Burma: Epitomizing the Global Conspiracy of Silence
Few places on earth more epitomize the conspiracy of silence that propels the global HIV/AIDS pandemic than Burma (renamed Myanmar by its military dictatorship). A silent epidemic of explosive proportions is escalating behind the Teak Curtain. Governmental denial in the past decade has been pervasive. The junta has claimed United Nations' estimates were exaggerated, the disease never would spread due to the conservative culture and behavior of the people, and condom usage was not only discouraged, but mere possession deemed a reason for arrest.
Extreme poverty exacerbates the AIDS crisis among the 50 million people of Burma. During its 42 years of dictatorship, the Burmese leaders have squandered the country's resources. Once considered a prosperous "rice bowl" in Southeast Asia, now it is classified as one of the least economically developed countries in the world. Yearly government healthcare expenditures represent only 60 cents per capita, while more than 60% of the national budget is lavished on military expenditures.
Belatedly, officials have broken their silence and announced a nationwide HIV/AIDS campaign. The Ministry of Health recently welcomed Thailand's gift of generic anti-retroviral medicine to treat 200 patients for a year, plus one million condoms. Now the government claims a goal of promoting 100% condom use and the distribution of 40 million condoms in 2004. HIV/AIDS is ranked beside malaria and tuberculosis as the nation's worst health problems.
Having just returned, however, from Rangoon (now called Yangon), I can say that I saw far more public billboards warning citizens to "beware of stooges" advocating democracy rather than alerting them to the imminent threat of an international terrorist called HIV (human immunodeficiency virus). When I asked an educated, "hip-hop"-loving 19-year-old Burmese student whether he had received any education about global AIDS, his crisp response was "Never."
Silence inevitably leads to more disease and death. Since the government tightly controls all information, and the health infrastructures are extremely limited, no one really knows precisely the prevalence of HIV/AIDS in ethnically diverse Myanmar. Government statistics released in 2003 citing 45,968 infected persons proved radically lower than UNAIDS estimates of 330,000 and possibly 620,000. Epidemiologist Chris Beyrer of John Hopkins University has suggested 687,000 Burmese, or nearly 3.5% of the adult population, were HIV-positive in 2003. Hidden are any number of AIDS-associated orphans but some projections suggest 40,000.
Factors fueling Burma's pandemic highlight behavior elsewhere in Asia but with acute intensity in Myanmar. First, the practice of men who buy sex is more widespread than generally acknowledged. Commercial sex opportunities flourish openly in Yangon. One nightclub I visited was crowded with Burmese patrons, international businessmen, and about 150 female sex workers. An articulate 22-year-old college student indicated she was by day majoring in psychology and business, but by night she had no option but to engage in survival sex in order to feed her impoverished and unemployed rural parents and siblings. At least 50% of all sex workers in Myanmar are believed already to be HIV positive.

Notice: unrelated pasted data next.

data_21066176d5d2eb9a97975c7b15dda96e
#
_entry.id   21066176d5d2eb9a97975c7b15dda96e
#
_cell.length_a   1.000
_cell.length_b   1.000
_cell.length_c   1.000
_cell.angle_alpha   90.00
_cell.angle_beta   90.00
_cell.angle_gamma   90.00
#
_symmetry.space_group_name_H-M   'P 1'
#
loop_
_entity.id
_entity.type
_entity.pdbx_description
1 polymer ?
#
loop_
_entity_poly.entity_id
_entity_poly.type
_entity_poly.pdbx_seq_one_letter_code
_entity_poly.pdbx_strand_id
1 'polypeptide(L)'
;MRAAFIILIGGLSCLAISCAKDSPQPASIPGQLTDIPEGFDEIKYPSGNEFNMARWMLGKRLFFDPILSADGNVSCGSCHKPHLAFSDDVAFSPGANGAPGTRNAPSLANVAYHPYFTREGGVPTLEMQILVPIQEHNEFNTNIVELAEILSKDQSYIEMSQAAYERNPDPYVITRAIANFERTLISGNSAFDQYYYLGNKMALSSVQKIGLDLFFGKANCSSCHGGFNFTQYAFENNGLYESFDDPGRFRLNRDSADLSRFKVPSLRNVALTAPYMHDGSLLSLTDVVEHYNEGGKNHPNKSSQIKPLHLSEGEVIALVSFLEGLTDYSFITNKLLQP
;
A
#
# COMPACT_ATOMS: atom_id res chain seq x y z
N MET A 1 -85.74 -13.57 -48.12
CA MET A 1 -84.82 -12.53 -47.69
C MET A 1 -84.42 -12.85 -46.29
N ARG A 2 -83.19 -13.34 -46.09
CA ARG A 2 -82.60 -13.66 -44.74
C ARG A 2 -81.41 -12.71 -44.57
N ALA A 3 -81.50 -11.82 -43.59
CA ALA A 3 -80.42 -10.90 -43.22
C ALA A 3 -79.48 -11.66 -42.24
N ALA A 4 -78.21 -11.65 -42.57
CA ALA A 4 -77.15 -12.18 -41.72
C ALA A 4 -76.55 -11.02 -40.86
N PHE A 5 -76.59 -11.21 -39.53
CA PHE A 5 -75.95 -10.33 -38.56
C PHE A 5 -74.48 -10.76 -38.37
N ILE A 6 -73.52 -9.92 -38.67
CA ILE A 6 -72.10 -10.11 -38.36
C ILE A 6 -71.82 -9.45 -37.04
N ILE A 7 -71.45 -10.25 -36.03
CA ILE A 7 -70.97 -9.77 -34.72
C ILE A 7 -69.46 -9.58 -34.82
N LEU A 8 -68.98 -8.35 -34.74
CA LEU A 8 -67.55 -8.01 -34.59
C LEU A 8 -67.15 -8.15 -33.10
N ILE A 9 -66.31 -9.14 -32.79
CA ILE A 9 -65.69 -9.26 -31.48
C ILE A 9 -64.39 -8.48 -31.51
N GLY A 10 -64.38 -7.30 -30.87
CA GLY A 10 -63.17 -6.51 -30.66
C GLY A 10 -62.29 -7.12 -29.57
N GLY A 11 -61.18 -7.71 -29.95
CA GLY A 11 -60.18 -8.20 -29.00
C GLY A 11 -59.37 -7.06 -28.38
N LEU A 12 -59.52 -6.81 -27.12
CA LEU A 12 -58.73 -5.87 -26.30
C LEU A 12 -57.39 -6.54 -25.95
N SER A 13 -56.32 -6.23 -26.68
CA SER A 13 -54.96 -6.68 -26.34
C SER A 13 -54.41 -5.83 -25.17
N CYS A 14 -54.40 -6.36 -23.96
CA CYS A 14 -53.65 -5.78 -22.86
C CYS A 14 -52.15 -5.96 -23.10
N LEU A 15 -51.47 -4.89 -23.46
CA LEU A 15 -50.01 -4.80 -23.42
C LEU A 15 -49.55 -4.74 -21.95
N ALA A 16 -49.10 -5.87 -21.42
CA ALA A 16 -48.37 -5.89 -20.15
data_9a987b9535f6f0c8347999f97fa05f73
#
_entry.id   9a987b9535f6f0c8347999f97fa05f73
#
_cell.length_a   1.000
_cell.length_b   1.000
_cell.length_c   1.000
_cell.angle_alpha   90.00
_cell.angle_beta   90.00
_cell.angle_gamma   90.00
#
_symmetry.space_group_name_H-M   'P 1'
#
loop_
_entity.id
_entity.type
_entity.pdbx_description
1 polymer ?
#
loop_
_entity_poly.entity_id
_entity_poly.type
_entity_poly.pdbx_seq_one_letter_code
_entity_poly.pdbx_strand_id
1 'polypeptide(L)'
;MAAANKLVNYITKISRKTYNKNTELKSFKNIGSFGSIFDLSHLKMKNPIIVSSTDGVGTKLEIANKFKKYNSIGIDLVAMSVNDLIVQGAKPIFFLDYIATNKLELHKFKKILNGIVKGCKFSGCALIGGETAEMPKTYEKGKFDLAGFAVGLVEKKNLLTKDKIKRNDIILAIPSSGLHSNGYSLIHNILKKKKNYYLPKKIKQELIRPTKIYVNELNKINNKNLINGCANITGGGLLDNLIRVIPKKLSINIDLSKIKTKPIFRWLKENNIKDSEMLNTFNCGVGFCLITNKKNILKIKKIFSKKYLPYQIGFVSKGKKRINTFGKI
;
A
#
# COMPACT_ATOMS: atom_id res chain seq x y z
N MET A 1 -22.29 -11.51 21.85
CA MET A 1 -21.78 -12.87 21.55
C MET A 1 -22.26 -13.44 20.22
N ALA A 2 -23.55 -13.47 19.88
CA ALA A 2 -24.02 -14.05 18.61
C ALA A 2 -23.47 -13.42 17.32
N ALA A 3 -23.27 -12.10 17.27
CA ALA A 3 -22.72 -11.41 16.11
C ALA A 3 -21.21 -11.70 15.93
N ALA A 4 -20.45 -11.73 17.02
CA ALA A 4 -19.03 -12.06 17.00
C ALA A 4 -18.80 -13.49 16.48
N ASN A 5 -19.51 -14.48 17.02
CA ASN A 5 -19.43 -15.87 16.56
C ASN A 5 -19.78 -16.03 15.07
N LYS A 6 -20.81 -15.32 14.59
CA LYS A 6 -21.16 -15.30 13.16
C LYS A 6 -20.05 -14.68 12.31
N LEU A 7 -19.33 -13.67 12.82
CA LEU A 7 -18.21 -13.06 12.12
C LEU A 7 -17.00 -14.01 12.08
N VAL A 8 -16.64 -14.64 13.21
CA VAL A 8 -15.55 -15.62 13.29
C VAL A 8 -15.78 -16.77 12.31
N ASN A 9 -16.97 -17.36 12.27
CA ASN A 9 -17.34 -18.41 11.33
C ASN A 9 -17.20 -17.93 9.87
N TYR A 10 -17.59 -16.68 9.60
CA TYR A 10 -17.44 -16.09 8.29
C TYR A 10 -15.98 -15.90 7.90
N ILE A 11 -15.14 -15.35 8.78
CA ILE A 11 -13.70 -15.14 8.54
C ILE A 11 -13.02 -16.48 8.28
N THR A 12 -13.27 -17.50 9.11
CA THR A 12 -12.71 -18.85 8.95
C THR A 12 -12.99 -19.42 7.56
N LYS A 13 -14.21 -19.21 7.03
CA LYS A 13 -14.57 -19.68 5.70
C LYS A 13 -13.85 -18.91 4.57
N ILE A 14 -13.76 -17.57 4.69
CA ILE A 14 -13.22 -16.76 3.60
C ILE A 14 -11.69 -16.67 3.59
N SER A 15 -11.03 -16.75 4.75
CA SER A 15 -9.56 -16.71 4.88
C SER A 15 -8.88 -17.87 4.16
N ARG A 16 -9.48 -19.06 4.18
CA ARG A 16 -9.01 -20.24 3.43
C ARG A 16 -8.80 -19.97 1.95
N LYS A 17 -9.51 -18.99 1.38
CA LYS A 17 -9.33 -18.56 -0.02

Second, few Asian countries have reliable estimates of the number of people who inject drugs, but it is known there is widespread needle and syringe sharing. At the heart of the Golden Triangle, Burma not only is the world's leading exporter of opium and heroin, but also has the highest injected drug-associated HIV/AIDS rate in the world. Despite denials, the government is widely believed to be involved in the promotion and profits of this drug traffic. In some areas of Myanmar almost 75% of injecting drug users are infected.
Third, Asian countries generally under-report the prevalence of men who have sex with men. Since this activity is ignored in Burmese prevention programs, education about safer sex practices is not encouraged. Silence combined with ignorance about how HIV is transmitted helps create a "kaleidoscope of risk" since human behaviors interact in various ways. A man, for example, may be infected by HIV from drug injections, and then unknowingly pass it on to his wife or a sex worker. In turn, that person may later have an unprotected same-sex or heterosexual relationship that transmits the disease.
Gross human rights violations have led Burmese pro-democracy forces to support economic sanctions. While this keeps money away from corrupt officials, it also limits international humanitarian assistance. President Bush supports the USA 2003 Burmese Freedom and Democracy Act, which bans all imports and foreign assets, and blocks remittances to Burma until democracy is restored and human rights protected.